One literary-fuelled summer week, I scouted out the German world of fairy tales on the lookout for castles with towers (where fair maidens fall into a deep sleep), enchanted forests, crafty wolves and a cottage in the woods.
I found it on the German Fairy Tale Route -- one of the country's oldest national tourist routes -- a 600-km-long trail rambling through the lives of Jacob and Wilhelm Grimm, collectors extraordinaire of Europe's best known fairy tales.
The story of the Brothers Grimm begins with a scholarly work and excruciatingly slow book sales, followed by a little literary massaging, some illustrations to spice things up and sales that exploded, making the Grimms' Fairy Tales one of the world's most read books . . .
Once upon a time there were two brothers who shared a fascination with the law, language (Jacob spoke 15, Wilhelm 13) and history. They loved the messages, morals, problems and conflicts of the times as told through fairy tales: Matters of life and death, good and evil, poor and rich.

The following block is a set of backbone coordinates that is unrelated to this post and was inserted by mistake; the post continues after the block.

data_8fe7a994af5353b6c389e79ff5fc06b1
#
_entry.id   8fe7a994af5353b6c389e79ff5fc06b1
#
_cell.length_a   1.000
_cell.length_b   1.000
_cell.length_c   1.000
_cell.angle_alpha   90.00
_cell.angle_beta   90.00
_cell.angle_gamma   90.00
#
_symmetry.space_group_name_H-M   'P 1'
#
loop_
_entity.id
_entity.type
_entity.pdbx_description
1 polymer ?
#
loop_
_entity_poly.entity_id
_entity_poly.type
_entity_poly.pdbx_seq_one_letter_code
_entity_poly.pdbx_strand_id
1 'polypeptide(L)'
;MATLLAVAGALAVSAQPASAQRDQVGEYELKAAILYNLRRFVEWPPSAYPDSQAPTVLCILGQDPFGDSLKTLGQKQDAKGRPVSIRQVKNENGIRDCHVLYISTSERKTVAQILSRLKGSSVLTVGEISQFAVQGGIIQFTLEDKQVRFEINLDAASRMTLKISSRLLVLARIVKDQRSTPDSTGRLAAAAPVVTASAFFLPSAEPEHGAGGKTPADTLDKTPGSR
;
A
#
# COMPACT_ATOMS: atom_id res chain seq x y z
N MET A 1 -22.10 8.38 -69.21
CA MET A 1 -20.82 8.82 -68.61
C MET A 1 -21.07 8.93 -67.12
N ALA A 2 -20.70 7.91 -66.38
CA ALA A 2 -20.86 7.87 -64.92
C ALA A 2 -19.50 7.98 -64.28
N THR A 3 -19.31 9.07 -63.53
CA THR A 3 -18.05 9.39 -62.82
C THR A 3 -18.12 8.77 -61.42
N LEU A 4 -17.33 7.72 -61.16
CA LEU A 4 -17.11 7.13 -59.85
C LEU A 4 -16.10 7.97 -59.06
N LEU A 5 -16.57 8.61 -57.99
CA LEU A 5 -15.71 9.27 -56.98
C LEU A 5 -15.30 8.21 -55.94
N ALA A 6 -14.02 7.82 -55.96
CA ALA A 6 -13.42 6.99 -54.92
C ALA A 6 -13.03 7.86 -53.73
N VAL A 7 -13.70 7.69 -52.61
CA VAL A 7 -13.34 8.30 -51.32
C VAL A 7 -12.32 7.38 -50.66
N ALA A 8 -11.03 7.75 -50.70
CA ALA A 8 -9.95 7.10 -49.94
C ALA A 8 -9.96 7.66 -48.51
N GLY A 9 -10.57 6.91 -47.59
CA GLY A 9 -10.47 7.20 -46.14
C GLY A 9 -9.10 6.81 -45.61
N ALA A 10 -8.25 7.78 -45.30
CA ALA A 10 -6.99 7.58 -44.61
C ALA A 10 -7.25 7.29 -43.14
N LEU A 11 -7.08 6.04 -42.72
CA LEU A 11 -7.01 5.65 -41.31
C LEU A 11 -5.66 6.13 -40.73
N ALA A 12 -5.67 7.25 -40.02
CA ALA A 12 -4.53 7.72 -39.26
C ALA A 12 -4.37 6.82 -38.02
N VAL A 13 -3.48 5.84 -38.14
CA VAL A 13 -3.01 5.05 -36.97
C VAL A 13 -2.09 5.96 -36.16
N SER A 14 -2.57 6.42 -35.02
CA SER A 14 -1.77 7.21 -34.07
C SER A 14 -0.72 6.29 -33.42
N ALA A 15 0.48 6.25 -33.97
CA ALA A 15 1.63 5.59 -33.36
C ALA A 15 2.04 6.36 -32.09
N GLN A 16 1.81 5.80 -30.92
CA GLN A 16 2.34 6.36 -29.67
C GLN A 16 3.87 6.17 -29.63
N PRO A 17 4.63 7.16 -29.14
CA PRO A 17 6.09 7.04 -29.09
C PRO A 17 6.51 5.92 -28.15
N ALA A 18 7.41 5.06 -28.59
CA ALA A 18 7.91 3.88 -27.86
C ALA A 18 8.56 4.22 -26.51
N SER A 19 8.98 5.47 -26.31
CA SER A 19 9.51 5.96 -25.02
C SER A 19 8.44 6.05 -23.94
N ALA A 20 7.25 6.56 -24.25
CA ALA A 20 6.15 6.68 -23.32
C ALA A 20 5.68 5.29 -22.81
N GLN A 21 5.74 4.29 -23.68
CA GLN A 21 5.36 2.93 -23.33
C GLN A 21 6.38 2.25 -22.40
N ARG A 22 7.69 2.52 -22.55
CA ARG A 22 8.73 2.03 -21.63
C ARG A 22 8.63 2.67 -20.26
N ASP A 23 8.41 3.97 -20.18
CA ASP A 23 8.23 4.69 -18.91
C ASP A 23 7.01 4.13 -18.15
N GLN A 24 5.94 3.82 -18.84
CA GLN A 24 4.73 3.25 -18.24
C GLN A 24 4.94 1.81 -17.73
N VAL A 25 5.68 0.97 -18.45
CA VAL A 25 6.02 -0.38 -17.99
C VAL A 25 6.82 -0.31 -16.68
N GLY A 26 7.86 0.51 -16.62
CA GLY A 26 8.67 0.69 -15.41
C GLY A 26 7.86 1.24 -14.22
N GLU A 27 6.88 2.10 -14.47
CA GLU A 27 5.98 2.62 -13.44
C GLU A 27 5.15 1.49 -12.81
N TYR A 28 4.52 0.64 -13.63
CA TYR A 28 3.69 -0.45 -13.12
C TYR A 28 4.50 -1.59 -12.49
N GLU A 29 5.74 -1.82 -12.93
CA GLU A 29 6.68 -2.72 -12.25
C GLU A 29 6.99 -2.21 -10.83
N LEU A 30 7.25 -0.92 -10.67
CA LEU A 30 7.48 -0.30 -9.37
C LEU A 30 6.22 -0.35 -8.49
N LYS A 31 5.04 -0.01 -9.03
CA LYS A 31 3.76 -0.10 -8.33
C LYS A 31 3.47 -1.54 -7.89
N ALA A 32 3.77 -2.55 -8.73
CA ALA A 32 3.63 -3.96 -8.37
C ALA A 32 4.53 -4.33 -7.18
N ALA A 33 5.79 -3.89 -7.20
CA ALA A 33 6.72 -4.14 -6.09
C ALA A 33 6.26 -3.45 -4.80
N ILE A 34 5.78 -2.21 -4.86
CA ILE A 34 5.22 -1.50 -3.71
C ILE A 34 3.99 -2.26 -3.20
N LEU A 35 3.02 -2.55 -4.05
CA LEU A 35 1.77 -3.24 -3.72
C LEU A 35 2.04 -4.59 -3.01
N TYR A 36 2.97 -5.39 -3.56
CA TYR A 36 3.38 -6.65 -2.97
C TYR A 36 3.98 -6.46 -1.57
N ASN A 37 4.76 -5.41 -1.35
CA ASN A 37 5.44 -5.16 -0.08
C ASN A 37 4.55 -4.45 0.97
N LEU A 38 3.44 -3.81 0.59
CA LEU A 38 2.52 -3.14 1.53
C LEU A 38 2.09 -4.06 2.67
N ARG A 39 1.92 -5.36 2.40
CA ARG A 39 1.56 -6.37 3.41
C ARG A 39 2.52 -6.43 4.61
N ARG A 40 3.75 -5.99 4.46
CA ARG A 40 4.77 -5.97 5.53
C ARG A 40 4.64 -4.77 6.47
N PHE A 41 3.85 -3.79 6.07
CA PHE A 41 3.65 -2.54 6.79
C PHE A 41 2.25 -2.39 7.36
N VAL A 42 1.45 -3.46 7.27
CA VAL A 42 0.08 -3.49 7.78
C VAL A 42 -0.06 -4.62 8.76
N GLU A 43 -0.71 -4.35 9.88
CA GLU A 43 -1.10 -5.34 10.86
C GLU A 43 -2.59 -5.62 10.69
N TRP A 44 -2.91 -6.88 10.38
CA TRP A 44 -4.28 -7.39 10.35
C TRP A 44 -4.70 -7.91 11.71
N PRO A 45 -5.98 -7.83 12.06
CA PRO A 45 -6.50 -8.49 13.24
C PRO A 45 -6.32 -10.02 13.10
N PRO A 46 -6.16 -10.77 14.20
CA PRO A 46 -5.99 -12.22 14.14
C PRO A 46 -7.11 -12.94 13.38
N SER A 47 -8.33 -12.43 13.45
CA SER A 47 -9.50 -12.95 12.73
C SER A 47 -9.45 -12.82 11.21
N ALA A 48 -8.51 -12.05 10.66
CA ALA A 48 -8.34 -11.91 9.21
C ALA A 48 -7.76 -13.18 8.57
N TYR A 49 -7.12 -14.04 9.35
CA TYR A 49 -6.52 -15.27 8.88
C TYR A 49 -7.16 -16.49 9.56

"To the Grimms, language was a way to show the development of history," guide Ulrike Ortwein explains. "So they looked to fairy tales that were told from generation to generation."
The brothers would invite young, educated bourgeois ladies for tea and listen to their stories. Afterward, they would write them down -- the first time the tales made the leap from oral traditions to paper account.
Sales were, frankly, a little ho-hum when they first published the 1812 Children's and Household Tales. They then enlisted the artistic skills of their brother Ludwig, who created illustrations.
Wilhelm invoked some literary licence and reworked the endings of many tales, to make them friendlier and appealing. Enter "once upon a time" and "happily ever after."